Articles Tagged with custody order

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Wayne Hopper, Legal Assistant

Risen v. Risen, COA19-342 (N.C. Court App. 2020)

The legal term “contempt of court” describes situations when an individual either willfully refuses to follow or otherwise fails to obey a legally binding order issued by a court. North Carolina recognizes two types of contempt: criminal contempt and civil contempt. Criminal contempt is used when a party violates a court order (or otherwise showing disrespect for the court) and to deter future acts of contempt. Civil contempt is intended to provide a remedy for an injured party or to force compliance with an existing court order. But does contempt have limits? In North Carolina a trial court judge threatened two minor children with civil contempt during a custody dispute between their parents. Continue reading →

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As COVID-19 persists in our daily lives, the war on vaccines rages on. Many parents continue to disagree about vaccination status concerning themselves and their minor children.  Two parents who currently reside in New Brunswick, Canada, have found themselves in a heated disagreement with each other over vaccines and sought a judge to rule on the disagreement.  The parents, who are not identified in the court ruling, separated in 2019 and share custody of their three children. Continue reading →

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The trial court awarded Plaintiff-Father Issac Munoz primary physical custody of the parties’ daughter.  Defendant-Mother Cassandra Munoz appealed.  The parties married in 2012 and the minor child was born in 2015.  Mother was, and still is, a member of the United States Army.  In 2016, the Mother was stationed at Fort Bragg near Fayetteville, North Carolina.  When the minor child was born, both Mother and Father worked, but they relied on extended family to care for the minor child as opposed to placing the minor child in daycare.  While living in Fayetteville in 2018, the parties separated.  At the time, Mother was anticipating deployment to Iraq. Continue reading →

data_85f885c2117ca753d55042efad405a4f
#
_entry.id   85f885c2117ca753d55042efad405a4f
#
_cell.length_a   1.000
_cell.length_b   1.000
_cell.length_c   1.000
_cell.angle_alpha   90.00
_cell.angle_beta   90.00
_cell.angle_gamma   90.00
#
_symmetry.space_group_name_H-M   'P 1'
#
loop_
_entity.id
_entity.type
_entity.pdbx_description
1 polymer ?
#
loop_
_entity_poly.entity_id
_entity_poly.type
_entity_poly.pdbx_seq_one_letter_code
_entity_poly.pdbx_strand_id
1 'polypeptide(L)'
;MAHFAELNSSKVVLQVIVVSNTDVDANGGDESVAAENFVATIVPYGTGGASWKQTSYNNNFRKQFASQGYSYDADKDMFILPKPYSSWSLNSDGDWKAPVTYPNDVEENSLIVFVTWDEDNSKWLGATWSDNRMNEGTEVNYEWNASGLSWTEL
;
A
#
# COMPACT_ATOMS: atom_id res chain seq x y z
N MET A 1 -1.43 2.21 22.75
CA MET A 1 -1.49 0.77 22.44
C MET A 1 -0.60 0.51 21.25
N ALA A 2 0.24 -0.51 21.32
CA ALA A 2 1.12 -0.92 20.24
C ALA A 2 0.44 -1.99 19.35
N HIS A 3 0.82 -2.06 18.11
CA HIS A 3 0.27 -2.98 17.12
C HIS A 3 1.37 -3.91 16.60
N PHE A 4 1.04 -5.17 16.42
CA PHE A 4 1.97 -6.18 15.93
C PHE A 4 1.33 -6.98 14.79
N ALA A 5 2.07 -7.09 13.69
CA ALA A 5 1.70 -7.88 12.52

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Graham v. Jones, 270 N.C. App. 674 (2020).

In North Carolina, grandparents have the ability to have their concerns for custody and visitation heard by the courts. Our statutes allow any parent, relative, or other person claiming a right to custody to institute an action for child custody. Grandparents are relatives of the minor child, and thus have standing to file for custody. But the laws surrounding grandparent custody and visitation are extremely nuanced as a result of being developed over many years of case law. Below is one case that summarizes this area of law. Continue reading →

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Padilla v. Whitley De Padilla, COA19-478 (2020) (unpublished).

Child custody orders are modifiable. In order to do so, the party seeking a modification must show a substantial change from the circumstances found in previous order that warrant the modification. It may seem obvious that a diminishment in the custodial parent’s life may meet that threshold. But below, we discuss a case where improvements in the noncustodial parent’s life warranted a modification in his favor, granting him more time with his kids and more decision-making abilities. Continue reading →

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Hamdan v. Freitekh, ______ N.C. App. _______ (2020) (COA19-929).

Here in North Carolina, and across the nation, the Uniform Child-Custody Jurisdiction and Enforcement Act (UCCJEA) sets the jurisdictional rules for how and where custody orders are enforced. The cardinal rule in custody cases has always been, and continues to be, adjudicated with the best interests of the child in mind. The UCCJEA aligns with that cardinal by preventing parents from forum shopping, instead ordering that disputes be litigated in the state with which the child and family have the closest ties. Continue reading →